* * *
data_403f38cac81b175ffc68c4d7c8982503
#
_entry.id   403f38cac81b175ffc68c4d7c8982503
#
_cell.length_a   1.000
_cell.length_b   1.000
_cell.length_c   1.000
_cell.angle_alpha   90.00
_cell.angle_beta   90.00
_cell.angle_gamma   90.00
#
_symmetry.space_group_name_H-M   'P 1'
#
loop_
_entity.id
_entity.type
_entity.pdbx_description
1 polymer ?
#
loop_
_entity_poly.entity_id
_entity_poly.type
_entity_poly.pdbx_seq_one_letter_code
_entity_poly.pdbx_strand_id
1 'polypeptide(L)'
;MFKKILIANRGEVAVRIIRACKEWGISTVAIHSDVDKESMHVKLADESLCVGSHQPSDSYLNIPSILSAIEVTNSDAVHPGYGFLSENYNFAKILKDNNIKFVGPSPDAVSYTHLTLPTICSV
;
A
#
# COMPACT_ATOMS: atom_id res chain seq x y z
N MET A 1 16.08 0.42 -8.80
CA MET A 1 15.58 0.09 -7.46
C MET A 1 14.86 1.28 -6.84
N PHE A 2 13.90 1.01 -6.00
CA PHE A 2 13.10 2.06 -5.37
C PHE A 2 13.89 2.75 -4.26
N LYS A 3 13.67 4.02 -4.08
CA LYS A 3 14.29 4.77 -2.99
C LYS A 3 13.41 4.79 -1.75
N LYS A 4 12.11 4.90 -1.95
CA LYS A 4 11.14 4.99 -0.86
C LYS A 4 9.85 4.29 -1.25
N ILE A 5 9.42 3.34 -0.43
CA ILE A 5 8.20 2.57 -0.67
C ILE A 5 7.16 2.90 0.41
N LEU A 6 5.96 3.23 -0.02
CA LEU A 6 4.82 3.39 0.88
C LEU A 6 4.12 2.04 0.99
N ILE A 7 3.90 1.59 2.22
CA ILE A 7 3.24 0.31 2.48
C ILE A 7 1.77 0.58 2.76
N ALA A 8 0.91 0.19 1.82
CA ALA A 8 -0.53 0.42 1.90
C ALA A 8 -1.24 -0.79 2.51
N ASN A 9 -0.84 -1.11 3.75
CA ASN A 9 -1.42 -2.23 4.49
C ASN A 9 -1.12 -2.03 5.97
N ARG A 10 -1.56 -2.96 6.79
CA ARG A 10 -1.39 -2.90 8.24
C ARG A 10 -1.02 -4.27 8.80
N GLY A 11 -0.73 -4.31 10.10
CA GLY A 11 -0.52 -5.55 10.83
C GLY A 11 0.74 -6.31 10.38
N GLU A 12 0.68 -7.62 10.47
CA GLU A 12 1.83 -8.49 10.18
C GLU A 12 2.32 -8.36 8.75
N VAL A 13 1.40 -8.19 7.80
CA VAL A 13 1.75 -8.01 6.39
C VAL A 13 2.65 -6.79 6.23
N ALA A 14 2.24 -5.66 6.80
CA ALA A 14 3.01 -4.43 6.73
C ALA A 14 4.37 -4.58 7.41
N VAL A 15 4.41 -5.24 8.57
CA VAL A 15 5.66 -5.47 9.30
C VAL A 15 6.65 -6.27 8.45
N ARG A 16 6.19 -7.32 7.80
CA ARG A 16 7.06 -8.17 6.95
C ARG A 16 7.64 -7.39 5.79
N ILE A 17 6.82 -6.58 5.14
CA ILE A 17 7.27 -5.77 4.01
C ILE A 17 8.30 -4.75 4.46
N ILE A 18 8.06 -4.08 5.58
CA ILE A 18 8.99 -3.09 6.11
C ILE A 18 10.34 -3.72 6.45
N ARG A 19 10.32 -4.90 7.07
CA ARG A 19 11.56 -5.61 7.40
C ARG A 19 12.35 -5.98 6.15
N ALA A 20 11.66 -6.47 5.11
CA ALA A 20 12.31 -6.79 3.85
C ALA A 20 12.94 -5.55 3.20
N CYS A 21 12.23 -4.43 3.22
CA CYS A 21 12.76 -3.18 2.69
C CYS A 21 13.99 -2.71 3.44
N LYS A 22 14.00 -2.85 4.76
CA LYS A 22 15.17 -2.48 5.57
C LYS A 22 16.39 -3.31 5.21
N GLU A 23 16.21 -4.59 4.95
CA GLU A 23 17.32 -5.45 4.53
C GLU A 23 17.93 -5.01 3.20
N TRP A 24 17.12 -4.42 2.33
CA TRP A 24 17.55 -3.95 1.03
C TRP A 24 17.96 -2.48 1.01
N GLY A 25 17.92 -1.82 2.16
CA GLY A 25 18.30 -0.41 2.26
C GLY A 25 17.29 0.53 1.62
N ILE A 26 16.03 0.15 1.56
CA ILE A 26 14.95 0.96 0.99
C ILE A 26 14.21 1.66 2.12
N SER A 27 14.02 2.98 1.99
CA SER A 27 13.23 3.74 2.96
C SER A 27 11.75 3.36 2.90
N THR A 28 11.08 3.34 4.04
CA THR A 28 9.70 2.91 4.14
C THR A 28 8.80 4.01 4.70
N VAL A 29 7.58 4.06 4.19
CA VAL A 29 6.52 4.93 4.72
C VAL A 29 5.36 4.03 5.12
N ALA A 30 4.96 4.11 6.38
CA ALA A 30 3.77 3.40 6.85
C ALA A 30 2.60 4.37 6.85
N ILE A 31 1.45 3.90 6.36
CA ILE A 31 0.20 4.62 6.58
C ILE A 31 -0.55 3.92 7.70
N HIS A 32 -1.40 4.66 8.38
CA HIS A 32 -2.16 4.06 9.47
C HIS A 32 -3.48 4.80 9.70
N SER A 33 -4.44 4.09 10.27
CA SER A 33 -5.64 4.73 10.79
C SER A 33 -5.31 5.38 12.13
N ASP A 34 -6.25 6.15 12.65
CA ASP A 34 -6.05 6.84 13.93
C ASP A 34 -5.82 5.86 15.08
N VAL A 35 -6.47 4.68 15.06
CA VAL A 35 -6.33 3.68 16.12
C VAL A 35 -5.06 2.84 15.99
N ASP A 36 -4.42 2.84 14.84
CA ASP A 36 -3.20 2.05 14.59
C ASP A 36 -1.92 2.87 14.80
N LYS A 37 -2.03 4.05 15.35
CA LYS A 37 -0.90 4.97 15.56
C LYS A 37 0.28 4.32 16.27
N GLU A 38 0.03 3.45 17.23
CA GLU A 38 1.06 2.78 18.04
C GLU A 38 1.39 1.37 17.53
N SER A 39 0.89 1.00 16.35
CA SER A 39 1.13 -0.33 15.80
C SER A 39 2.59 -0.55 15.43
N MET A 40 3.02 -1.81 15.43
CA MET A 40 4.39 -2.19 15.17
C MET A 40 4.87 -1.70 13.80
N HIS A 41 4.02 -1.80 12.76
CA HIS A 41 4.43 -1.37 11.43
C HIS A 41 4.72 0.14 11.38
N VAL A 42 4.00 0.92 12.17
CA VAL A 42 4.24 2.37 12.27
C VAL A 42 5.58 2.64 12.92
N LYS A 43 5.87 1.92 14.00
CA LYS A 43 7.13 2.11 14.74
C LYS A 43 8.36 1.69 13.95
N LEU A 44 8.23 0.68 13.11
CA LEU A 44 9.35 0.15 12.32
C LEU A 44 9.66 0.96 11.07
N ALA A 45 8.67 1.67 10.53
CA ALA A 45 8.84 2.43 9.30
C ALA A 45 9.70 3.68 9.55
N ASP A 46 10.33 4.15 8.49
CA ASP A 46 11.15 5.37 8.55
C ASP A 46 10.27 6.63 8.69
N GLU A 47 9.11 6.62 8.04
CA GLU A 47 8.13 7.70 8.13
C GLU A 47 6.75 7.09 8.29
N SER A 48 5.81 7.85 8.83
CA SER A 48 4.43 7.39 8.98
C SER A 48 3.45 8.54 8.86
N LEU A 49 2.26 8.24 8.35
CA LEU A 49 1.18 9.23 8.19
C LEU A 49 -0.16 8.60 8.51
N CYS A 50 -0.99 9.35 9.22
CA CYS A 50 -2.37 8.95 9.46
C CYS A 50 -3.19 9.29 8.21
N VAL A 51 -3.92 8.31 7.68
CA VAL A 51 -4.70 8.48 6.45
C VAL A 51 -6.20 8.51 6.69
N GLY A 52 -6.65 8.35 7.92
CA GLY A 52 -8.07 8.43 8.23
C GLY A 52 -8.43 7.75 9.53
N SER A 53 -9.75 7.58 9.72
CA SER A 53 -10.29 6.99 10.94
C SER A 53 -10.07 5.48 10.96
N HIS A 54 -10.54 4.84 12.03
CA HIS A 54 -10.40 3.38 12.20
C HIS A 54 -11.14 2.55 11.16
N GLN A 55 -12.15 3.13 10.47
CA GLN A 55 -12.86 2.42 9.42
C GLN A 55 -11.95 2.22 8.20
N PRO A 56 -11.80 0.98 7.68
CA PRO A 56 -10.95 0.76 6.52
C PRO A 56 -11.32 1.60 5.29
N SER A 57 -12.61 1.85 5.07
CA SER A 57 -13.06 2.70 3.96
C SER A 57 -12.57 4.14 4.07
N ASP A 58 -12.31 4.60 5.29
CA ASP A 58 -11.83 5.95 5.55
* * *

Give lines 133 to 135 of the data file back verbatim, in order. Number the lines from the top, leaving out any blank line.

N VAL A 35 -6.47 4.68 15.06
CA VAL A 35 -6.33 3.68 16.12
C VAL A 35 -5.06 2.84 15.99